The call for mediation is , I believe, both genuine and calculated. On the one hand mediation, as shown in the example of Olympia, has many benefits and can be an opportunity for Christian charity arcross the divisions of strongly held theological views. On the other hand mediation is the calculated action of a group that cannot afford, on one level or another, to continue the contest. Mediation offers some advantage to those who struggle from a weaker position. It often gives assumed equality to otherwise unequal parties.

The Moderator is pushing for "serious wide-ranging mediation," and we have every reason to be alert here. In Olympia the mediation was between congregations, their pastors, and the Diocese. Each of these entities were immediately engaged in the issues concerning ministry in place. In "wide-ranging mediation" the Network could easily work its way into the mediation context as respresentative of the parties seeking realignment or membership in another Province, with the Episcopal Church as the party with which it is in contention.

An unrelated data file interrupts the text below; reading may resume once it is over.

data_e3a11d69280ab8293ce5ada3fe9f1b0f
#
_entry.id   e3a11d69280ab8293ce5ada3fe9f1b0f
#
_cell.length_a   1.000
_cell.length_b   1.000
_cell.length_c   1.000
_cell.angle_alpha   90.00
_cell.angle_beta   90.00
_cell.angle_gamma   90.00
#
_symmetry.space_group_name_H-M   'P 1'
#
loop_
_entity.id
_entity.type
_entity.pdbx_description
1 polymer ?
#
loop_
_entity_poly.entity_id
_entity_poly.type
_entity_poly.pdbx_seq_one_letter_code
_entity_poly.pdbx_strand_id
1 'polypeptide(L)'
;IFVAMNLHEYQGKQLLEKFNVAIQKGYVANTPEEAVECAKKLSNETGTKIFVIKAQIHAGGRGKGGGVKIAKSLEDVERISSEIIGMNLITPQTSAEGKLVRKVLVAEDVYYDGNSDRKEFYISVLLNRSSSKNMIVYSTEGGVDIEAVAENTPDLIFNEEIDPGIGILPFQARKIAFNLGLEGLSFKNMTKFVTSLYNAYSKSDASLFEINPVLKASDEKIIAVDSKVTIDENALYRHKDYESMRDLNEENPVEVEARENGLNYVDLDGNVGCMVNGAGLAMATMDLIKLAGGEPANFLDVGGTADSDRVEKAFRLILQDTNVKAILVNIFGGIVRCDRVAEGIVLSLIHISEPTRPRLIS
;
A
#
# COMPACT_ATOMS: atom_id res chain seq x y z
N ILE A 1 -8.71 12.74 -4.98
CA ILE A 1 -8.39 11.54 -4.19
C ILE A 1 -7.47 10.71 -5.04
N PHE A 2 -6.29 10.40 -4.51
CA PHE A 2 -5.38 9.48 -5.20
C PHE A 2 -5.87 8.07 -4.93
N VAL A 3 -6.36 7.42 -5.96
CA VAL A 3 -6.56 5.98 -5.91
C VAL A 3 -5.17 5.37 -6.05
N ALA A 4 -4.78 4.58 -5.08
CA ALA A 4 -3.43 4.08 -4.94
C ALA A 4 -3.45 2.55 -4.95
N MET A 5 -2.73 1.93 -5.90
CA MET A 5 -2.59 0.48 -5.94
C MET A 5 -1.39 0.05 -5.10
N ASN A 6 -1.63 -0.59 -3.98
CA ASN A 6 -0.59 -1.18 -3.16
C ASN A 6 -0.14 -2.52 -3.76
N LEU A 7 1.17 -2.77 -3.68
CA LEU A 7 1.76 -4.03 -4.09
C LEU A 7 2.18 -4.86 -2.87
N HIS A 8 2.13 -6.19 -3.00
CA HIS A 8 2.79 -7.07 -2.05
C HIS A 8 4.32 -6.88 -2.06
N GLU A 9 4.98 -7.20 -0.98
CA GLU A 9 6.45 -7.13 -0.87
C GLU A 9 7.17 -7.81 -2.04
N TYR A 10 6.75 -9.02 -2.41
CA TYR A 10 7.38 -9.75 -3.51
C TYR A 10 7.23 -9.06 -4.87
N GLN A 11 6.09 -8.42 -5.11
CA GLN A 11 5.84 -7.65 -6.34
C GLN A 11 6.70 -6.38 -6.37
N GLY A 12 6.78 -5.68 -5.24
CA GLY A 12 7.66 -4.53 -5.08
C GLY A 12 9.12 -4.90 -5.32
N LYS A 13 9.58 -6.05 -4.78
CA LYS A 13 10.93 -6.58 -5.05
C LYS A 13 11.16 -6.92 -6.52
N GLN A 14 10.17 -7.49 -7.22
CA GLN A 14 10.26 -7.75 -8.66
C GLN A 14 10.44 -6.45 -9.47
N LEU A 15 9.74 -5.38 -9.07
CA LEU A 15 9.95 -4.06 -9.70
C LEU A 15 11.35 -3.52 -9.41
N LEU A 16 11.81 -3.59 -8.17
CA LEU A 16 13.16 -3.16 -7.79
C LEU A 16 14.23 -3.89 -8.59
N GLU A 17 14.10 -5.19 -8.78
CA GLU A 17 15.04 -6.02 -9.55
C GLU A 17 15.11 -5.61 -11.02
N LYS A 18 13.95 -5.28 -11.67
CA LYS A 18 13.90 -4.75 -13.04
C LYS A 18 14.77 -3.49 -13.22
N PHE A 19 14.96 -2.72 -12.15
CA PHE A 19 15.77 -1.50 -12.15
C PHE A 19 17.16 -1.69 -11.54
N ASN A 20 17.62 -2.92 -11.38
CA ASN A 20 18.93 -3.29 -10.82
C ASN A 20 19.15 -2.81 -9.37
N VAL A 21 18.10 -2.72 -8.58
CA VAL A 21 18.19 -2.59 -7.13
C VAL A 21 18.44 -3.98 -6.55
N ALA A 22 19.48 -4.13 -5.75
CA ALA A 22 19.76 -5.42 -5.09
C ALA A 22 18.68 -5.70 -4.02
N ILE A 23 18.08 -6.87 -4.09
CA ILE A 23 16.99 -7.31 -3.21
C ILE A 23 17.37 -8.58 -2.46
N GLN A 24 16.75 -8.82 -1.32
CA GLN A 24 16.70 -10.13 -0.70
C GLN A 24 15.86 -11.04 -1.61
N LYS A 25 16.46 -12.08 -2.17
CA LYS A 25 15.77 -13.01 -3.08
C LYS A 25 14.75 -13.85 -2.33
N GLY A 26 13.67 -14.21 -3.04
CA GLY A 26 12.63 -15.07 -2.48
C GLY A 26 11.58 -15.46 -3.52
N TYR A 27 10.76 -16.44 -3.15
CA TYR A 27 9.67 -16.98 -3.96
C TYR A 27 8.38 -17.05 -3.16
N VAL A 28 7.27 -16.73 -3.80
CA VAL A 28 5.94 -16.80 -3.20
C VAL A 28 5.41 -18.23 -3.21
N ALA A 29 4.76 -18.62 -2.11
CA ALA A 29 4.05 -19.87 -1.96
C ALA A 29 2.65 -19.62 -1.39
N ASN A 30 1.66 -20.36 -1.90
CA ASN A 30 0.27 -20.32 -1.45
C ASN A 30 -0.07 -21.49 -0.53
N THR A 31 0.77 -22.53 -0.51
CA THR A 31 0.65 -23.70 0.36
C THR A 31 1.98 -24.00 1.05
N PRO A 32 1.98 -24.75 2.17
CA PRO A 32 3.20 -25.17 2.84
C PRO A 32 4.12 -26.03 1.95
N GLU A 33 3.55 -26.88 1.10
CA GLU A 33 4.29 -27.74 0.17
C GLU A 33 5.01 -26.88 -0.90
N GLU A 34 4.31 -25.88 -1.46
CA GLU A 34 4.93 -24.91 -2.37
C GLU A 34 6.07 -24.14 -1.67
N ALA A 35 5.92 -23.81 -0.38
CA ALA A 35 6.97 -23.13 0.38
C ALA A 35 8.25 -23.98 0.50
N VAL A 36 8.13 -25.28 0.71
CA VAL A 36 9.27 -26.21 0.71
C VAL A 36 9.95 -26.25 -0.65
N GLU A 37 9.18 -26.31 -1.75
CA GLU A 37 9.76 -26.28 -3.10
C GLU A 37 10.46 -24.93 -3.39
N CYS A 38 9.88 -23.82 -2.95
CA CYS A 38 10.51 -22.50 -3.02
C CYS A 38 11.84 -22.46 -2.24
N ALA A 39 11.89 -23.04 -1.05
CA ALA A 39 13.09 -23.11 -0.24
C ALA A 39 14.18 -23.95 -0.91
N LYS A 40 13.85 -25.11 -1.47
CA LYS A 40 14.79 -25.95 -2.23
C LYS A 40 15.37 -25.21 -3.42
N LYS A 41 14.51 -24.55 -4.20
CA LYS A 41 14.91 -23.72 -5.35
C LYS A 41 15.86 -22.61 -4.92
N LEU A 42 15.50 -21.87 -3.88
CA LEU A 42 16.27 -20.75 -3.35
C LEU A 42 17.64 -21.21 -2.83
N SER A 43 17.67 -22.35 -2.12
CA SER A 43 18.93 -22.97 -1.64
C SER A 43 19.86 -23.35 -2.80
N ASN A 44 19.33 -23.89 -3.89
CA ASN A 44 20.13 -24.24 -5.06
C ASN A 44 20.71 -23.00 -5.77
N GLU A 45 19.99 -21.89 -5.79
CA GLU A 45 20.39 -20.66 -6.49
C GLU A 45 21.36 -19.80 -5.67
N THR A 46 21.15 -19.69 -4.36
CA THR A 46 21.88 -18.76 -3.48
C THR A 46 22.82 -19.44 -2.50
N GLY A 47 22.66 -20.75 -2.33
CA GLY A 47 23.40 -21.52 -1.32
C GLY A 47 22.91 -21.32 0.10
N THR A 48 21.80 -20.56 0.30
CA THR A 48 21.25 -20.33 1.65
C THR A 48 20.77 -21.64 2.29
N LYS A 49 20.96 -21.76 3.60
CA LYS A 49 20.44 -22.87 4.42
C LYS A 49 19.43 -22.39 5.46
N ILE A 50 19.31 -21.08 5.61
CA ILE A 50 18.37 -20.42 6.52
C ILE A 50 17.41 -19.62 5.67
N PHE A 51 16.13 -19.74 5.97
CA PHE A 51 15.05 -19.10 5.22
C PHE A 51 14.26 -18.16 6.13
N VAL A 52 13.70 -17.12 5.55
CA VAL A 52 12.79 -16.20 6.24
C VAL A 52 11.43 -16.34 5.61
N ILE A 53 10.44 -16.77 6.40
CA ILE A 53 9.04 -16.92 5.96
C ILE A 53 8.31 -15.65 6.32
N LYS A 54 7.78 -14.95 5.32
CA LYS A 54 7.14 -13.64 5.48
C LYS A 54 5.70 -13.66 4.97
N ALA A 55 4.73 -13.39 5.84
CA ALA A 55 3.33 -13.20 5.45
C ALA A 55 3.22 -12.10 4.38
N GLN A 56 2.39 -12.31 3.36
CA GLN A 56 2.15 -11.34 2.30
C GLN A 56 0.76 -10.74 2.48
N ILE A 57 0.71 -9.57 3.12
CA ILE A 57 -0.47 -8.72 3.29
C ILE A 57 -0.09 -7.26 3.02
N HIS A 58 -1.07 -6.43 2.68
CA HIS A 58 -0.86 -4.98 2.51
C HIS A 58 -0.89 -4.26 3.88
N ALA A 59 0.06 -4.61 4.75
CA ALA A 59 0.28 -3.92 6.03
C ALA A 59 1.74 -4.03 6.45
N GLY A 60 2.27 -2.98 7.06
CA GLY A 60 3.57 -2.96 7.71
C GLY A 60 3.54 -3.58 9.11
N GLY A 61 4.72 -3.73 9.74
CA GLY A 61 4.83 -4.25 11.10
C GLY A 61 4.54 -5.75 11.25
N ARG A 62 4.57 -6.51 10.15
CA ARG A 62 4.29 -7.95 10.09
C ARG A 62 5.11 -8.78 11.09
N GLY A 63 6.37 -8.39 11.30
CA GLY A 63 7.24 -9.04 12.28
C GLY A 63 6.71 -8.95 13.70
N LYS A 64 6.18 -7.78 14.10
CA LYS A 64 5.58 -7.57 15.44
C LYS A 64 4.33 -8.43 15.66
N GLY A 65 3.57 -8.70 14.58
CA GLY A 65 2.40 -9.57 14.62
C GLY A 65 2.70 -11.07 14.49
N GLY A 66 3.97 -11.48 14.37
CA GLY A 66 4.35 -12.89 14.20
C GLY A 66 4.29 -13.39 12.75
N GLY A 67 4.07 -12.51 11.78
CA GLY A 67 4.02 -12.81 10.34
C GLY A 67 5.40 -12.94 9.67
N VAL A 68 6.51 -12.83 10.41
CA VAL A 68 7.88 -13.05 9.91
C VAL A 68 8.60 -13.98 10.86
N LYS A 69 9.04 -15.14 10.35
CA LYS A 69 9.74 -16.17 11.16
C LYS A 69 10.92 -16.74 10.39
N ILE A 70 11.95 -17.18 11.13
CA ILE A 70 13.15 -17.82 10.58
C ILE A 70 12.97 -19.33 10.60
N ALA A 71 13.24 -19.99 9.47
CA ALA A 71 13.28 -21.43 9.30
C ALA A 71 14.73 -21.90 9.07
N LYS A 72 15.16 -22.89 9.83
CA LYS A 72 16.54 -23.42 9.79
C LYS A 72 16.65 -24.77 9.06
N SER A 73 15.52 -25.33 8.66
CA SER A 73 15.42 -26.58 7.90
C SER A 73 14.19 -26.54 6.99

The Moderator states, “This represents the type of charity and generosity that I have been pleading for [from the majority] for years. If all the parties in our present dispute were willing to show the same charity and grace, our church would be in a much better state.”

This comes from the Moderator, who believes that there is not one church, but two churches, each claiming to be the Episcopal Church. "Our church" in this case is not about the Episcopal Church as a whole, but about the church he claims is the real church.